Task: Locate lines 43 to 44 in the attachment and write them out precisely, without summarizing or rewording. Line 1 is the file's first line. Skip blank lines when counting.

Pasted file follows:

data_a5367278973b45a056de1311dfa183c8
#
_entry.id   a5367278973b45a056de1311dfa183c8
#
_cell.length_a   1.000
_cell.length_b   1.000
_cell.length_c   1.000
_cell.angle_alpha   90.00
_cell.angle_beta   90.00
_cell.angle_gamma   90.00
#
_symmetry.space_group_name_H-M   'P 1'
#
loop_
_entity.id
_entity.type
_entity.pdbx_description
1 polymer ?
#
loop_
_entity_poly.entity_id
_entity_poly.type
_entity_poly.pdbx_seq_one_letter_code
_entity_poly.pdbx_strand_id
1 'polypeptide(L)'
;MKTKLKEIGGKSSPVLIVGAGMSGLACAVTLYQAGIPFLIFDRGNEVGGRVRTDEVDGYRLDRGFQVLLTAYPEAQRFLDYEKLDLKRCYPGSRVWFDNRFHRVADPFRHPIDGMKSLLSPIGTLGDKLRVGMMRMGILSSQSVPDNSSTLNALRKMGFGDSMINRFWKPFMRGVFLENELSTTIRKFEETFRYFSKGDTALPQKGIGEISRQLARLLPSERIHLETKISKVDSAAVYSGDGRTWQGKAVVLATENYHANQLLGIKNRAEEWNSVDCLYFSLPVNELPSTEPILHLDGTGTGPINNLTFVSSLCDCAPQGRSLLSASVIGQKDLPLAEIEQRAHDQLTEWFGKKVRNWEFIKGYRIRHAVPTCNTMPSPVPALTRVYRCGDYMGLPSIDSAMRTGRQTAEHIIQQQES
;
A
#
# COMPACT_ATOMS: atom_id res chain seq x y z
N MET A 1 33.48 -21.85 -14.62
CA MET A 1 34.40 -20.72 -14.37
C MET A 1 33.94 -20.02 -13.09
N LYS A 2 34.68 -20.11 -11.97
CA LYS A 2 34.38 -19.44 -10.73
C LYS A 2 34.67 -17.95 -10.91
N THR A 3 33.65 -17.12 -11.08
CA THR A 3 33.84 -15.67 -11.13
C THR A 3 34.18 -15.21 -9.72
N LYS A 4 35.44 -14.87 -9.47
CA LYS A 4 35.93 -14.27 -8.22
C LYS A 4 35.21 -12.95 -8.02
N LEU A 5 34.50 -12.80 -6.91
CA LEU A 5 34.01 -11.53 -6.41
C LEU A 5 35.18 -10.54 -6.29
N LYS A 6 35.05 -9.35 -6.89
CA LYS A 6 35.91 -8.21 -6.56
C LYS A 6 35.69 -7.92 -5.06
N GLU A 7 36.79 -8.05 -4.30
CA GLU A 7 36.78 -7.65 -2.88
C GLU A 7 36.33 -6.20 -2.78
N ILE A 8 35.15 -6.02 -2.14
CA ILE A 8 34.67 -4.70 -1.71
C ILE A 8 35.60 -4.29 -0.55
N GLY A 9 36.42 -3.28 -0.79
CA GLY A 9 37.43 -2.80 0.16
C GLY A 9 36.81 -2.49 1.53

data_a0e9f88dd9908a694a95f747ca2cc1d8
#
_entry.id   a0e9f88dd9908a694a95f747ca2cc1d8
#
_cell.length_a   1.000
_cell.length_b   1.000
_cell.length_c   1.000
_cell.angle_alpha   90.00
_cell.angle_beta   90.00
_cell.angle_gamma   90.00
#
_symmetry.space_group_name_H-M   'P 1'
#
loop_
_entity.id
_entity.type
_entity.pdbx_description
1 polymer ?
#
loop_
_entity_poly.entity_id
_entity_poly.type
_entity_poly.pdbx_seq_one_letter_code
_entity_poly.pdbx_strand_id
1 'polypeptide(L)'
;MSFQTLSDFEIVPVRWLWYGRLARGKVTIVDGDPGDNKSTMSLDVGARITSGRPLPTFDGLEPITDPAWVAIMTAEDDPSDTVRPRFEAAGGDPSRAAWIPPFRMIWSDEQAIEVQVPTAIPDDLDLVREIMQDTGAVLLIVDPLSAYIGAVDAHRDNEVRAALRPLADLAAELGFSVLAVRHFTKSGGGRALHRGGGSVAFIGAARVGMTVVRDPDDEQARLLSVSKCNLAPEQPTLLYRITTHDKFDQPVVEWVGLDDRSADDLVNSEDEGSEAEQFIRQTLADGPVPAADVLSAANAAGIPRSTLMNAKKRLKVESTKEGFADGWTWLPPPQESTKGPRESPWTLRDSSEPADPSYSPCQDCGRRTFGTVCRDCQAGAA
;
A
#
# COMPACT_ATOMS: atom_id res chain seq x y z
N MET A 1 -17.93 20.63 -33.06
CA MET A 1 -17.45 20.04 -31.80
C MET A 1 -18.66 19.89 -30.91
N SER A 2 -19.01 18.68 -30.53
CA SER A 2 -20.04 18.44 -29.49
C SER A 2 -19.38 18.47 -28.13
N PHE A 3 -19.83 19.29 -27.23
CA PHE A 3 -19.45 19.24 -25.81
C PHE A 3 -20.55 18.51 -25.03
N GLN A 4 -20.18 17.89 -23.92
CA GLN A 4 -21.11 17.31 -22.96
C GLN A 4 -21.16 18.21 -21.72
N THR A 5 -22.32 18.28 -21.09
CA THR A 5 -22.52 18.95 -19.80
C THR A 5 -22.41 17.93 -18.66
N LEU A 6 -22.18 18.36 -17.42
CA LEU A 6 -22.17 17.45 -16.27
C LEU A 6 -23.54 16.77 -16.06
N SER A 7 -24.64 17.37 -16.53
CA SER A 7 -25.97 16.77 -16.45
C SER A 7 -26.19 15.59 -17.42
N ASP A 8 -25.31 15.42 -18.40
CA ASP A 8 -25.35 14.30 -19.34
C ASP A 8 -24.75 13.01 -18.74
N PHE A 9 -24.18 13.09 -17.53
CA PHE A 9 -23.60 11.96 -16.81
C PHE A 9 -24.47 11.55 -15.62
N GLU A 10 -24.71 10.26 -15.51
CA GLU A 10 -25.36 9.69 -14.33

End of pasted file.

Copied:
N LEU A 5 34.50 -12.80 -6.91
CA LEU A 5 34.01 -11.53 -6.41